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19th TDF: Just Talking (Saturday, March 11th) (3/12/2017)

19th Thessaloniki Documentary Festival  
3-12 March 2017
 
JUST TALKING
SATURDAY 11/3
 
The “Just Talking” section of the 19th Thessaloniki Documentary Festival was completed on Saturday, March 11th 2017, at the “Room with a view” Café of the Olympion complex. The discussion, moderated by TIFF’s Head of Programming Yorgos Krassakopoulos, was attended by directors Olivier Jourdain (Sacred Water), Maria Kourkouta (Spectres are Haunting Europe), Maurice Dekkers (Ants on a Shrimp) and Yorgos Panteleakis (The Wonder Kid).
 
After a short presentation of their films, the directors had a discussion on various topics.
 
How did the idea for your film occur and when did you decide that it was a story worth telling?  
 
Yorgos Panteleakis made the film Boxer in 2013; the topic of the film was amateur boxing in Greece. During the shootings he managed to obtain some footage of the boxer who, in his own unique style, became the world champion twice and is the protagonist of his documentary The Wonder Kid.
 
Maurice Dekkers initially mentioned that he used to work as a journalist for the Dutch TV for 12 years, focusing on food-related issues, but then he wanted to do something completely different, fun and not related to journalism. He met the protagonist of his documentary, chef Rene Redzepi, and the film simply happened; it was a fantastic experience, as he noted.
 
For her part, Maria Kourkouta completed the filming within two weeks’ time, without any prior planning. She had been travelling around Greece shooting another film and found herself in Idomeni as a solidarity visit, but having with her all the filming equipment. Two to three months later, when, together with the co-director Niki Giannari, they happened to watch the footage they had shot there, they decided to make the documentary Spectres are Haunting Europe.
 
Olivier Jourdain, on the other hand, said he decided to get involved with the issue of female sexuality in Rwanda after his first encounter with this topic in 2009. Three to four years of research followed, during which he interviewed many anthropologists, having himself the same background, while he also travelled to the region many times, until his film was completed.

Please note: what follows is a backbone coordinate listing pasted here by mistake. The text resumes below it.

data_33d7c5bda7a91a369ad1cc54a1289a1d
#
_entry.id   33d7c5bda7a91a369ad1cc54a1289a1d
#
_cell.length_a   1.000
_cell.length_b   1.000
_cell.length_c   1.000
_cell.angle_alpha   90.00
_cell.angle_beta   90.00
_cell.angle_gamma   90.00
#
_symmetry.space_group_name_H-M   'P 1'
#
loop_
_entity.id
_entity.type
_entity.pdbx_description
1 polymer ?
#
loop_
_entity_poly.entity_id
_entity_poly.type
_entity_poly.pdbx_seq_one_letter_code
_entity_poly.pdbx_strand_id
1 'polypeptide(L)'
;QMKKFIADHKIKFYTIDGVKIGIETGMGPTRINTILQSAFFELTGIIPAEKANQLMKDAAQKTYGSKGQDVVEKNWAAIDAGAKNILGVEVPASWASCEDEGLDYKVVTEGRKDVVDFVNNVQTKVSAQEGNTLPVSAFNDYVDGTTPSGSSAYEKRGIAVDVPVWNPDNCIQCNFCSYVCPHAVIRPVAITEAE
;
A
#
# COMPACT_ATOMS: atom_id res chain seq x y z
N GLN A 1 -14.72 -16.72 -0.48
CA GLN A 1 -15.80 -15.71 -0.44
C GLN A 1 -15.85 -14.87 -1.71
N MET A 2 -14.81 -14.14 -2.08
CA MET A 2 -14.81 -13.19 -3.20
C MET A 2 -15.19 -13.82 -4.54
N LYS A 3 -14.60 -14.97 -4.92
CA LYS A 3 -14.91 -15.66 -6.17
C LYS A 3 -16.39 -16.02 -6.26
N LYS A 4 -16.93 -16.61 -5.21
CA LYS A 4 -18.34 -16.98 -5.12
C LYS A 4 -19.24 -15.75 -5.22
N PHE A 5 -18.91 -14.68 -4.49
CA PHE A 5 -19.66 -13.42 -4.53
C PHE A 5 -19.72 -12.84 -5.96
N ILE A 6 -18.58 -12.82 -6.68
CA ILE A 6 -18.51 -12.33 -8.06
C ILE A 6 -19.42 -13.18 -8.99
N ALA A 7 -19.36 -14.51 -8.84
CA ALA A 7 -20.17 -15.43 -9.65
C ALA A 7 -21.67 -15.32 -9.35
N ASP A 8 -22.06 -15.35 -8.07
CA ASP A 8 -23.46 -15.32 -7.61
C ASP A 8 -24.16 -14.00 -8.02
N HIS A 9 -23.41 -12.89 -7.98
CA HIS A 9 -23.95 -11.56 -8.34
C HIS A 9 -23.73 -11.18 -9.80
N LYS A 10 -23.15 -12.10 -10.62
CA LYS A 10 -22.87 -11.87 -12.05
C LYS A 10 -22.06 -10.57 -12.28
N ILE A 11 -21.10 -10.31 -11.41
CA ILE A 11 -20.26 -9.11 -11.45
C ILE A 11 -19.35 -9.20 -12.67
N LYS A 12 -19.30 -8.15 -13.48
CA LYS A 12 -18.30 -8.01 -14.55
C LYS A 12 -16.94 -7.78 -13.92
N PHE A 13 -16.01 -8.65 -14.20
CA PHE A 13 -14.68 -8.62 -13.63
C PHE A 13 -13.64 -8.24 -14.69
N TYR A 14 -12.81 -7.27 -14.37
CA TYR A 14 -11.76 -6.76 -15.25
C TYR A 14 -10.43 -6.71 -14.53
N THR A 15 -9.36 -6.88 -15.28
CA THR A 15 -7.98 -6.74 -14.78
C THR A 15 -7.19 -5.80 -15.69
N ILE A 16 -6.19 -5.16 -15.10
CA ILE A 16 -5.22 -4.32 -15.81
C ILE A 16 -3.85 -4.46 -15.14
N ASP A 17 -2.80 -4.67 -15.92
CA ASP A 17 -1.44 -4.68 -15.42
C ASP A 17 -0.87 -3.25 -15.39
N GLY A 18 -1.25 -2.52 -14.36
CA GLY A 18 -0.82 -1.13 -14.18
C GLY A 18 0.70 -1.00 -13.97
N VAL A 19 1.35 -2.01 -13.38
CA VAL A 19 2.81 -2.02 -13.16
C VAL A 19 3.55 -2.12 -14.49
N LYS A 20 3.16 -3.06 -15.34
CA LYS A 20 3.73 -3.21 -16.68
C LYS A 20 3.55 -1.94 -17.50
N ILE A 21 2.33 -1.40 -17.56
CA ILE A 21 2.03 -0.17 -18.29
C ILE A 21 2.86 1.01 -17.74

How do you handle your presence in a foreign community? Do you get noticed or are you invisible? Does this really matter?

“It matters to the people, because they are not actors, they are not used to cameras being around and they need to relax”, commented Yorgos Panteleakis, adding that even during the initial interviews no one is relaxed. Maurice Dekkers highlighted that, with the people he filmed “a trusting relationship had to be built, but they always knew that I was there”, adding that they never complained, since they were equally devoted to their own work and him.
 
It was a totally different situation in Idomeni, said Maria Kourkouta, since there were some 15.000 refugees in the region, but also many reporters. What those people wanted was simply to cross the borders and they didn’t care whether someone was filming them; therefore, anyone with a camera – a digital camera, to be precise – could be invisible. But when she did the shooting with a 16 mm camera, which is quite huge, it was difficult to pass unnoticed and her experience was very different then.
 
As Olivier Jourdain pointed out, he had to develop a good relationship with the people he was filming, since he was going to document their very private moments. What was important for his characters was that there would be no translator present in those scenes, so that what was said wouldn’t be immediately understood and this way they would be able to express themselves more easily.
 
Is it an advantage or disadvantage for a director to have a large amount of footage, particularly with regard to the capabilities offered by digital technology?  
 
Olivier Jourdain pointed out that it is both an advantage and a disadvantage to shoot digitally, noting that he did in fact have a large amount of footage and that the editing had to be done by two persons. Eventually, out of 80 hours of filmed material, they ended up with a one-hour film.
 
Maria Kourkouta believes that if you want to shoot a film, the medium doesn’t really matter. Digital technology offers a lot of capabilities, while one must be more specific when working with film, she said, adding that the work must be carried out more consciously during the filming process and not in the editing room.
 
For his part, Maurice Dekkers began working with film and said that the approach is different in film and digital media. He added that he had accumulated many hours of footage, but noted that, as far as he is concerned, not everything must go through the editing room, something that he realised from his experience in the production of television documentaries.
 
Yorgos Panteleakis had previously worked both with film and digital media but, as he noted, he wouldn’t choose to make a documentary with film because it is costly and time-consuming. He usually edits his filmed material himself and for this documentary he had accumulated a lot of footage, but sometimes, as he said, it’s good to have a fresh eye during the editing process.
 

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